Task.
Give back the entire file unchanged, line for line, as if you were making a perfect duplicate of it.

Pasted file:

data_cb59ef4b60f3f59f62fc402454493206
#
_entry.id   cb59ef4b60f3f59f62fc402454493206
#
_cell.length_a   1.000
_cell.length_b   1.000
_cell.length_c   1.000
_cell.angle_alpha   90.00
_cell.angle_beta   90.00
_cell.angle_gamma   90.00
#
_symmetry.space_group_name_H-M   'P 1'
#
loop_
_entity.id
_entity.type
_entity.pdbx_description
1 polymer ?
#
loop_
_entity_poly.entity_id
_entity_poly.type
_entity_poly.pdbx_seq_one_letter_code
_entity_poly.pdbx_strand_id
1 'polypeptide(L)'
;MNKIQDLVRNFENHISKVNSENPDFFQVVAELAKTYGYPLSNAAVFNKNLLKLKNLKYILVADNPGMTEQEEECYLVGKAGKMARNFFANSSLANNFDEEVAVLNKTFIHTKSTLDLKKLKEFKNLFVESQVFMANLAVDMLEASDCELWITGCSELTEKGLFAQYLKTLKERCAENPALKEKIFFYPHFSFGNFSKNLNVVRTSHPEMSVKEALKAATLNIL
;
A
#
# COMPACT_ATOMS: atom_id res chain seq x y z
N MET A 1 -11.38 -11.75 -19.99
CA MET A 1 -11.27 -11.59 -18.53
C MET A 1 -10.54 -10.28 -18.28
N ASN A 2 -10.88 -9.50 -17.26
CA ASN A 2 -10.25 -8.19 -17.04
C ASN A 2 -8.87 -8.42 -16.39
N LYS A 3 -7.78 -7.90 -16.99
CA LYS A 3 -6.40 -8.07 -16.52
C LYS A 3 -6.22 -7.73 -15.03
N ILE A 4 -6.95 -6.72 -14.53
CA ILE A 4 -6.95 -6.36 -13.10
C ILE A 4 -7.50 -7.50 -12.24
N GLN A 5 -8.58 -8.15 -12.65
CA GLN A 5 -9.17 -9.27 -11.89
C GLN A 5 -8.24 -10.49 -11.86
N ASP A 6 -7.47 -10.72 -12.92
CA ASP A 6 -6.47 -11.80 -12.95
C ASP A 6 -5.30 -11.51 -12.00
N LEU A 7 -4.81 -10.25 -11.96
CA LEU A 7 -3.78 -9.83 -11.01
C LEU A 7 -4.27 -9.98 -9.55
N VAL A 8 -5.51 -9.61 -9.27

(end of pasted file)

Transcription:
data_cb59ef4b60f3f59f62fc402454493206
#
_entry.id   cb59ef4b60f3f59f62fc402454493206
#
_cell.length_a   1.000
_cell.length_b   1.000
_cell.length_c   1.000
_cell.angle_alpha   90.00
_cell.angle_beta   90.00
_cell.angle_gamma   90.00
#
_symmetry.space_group_name_H-M   'P 1'
#
loop_
_entity.id
_entity.type
_entity.pdbx_description
1 polymer ?
#
loop_
_entity_poly.entity_id
_entity_poly.type
_entity_poly.pdbx_seq_one_letter_code
_entity_poly.pdbx_strand_id
1 'polypeptide(L)'
;MNKIQDLVRNFENHISKVNSENPDFFQVVAELAKTYGYPLSNAAVFNKNLLKLKNLKYILVADNPGMTEQEEECYLVGKAGKMARNFFANSSLANNFDEEVAVLNKTFIHTKSTLDLKKLKEFKNLFVESQVFMANLAVDMLEASDCELWITGCSELTEKGLFAQYLKTLKERCAENPALKEKIFFYPHFSFGNFSKNLNVVRTSHPEMSVKEALKAATLNIL
;
A
#
# COMPACT_ATOMS: atom_id res chain seq x y z
N MET A 1 -11.38 -11.75 -19.99
CA MET A 1 -11.27 -11.59 -18.53
C MET A 1 -10.54 -10.28 -18.28
N ASN A 2 -10.88 -9.50 -17.26
CA ASN A 2 -10.25 -8.19 -17.04
C ASN A 2 -8.87 -8.42 -16.39
N LYS A 3 -7.78 -7.90 -16.99
CA LYS A 3 -6.40 -8.07 -16.52
C LYS A 3 -6.22 -7.73 -15.03
N ILE A 4 -6.95 -6.72 -14.53
CA ILE A 4 -6.95 -6.36 -13.10
C ILE A 4 -7.50 -7.50 -12.24
N GLN A 5 -8.58 -8.15 -12.65
CA GLN A 5 -9.17 -9.27 -11.89
C GLN A 5 -8.24 -10.49 -11.86
N ASP A 6 -7.47 -10.72 -12.92
CA ASP A 6 -6.47 -11.80 -12.95
C ASP A 6 -5.30 -11.51 -12.00
N LEU A 7 -4.81 -10.25 -11.96
CA LEU A 7 -3.78 -9.83 -11.01
C LEU A 7 -4.27 -9.98 -9.55
N VAL A 8 -5.51 -9.61 -9.27